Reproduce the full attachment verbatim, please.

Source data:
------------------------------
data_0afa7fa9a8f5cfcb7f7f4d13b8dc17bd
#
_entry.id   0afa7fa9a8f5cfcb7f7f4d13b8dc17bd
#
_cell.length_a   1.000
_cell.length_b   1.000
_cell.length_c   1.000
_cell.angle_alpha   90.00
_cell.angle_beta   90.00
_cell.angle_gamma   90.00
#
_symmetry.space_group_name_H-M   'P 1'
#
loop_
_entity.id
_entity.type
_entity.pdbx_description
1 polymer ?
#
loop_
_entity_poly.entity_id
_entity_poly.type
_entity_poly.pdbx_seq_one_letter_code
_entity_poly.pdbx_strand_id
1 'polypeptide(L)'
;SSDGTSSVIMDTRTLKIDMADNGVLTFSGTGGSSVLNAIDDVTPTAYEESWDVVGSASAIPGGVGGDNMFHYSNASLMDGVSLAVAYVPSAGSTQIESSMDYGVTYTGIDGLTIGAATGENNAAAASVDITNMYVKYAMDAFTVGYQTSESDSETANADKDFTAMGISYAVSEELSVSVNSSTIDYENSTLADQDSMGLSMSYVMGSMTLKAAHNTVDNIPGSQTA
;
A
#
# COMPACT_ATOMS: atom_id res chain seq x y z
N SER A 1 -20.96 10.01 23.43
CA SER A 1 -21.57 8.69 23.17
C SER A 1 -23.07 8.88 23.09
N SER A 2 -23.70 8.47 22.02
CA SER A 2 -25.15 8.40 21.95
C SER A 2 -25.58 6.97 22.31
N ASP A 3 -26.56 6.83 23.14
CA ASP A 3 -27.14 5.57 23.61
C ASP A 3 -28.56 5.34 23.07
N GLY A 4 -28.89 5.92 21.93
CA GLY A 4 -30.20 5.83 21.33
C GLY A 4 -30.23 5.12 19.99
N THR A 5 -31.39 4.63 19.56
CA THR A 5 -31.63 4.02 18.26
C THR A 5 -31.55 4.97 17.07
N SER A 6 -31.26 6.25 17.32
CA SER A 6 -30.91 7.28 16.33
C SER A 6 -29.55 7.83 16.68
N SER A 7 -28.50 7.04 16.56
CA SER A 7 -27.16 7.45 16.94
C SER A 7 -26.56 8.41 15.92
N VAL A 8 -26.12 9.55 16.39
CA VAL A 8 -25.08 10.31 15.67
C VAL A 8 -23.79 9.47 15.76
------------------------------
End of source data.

data_0afa7fa9a8f5cfcb7f7f4d13b8dc17bd
#
_entry.id   0afa7fa9a8f5cfcb7f7f4d13b8dc17bd
#
_cell.length_a   1.000
_cell.length_b   1.000
_cell.length_c   1.000
_cell.angle_alpha   90.00
_cell.angle_beta   90.00
_cell.angle_gamma   90.00
#
_symmetry.space_group_name_H-M   'P 1'
#
loop_
_entity.id
_entity.type
_entity.pdbx_description
1 polymer ?
#
loop_
_entity_poly.entity_id
_entity_poly.type
_entity_poly.pdbx_seq_one_letter_code
_entity_poly.pdbx_strand_id
1 'polypeptide(L)'
;SSDGTSSVIMDTRTLKIDMADNGVLTFSGTGGSSVLNAIDDVTPTAYEESWDVVGSASAIPGGVGGDNMFHYSNASLMDGVSLAVAYVPSAGSTQIESSMDYGVTYTGIDGLTIGAATGENNAAAASVDITNMYVKYAMDAFTVGYQTSESDSETANADKDFTAMGISYAVSEELSVSVNSSTIDYENSTLADQDSMGLSMSYVMGSMTLKAAHNTVDNIPGSQTA
;
A
#
# COMPACT_ATOMS: atom_id res chain seq x y z
N SER A 1 -20.96 10.01 23.43
CA SER A 1 -21.57 8.69 23.17
C SER A 1 -23.07 8.88 23.09
N SER A 2 -23.70 8.47 22.02
CA SER A 2 -25.15 8.40 21.95
C SER A 2 -25.58 6.97 22.31
N ASP A 3 -26.56 6.83 23.14
CA ASP A 3 -27.14 5.57 23.61
C ASP A 3 -28.56 5.34 23.07
N GLY A 4 -28.89 5.92 21.93
CA GLY A 4 -30.20 5.83 21.33
C GLY A 4 -30.23 5.12 19.99
N THR A 5 -31.39 4.63 19.56
CA THR A 5 -31.63 4.02 18.26
C THR A 5 -31.55 4.97 17.07
N SER A 6 -31.26 6.25 17.32
CA SER A 6 -30.91 7.28 16.33
C SER A 6 -29.55 7.83 16.68
N SER A 7 -28.50 7.04 16.56
CA SER A 7 -27.16 7.45 16.94
C SER A 7 -26.56 8.41 15.92
N VAL A 8 -26.12 9.55 16.39
CA VAL A 8 -25.08 10.31 15.67
C VAL A 8 -23.79 9.47 15.76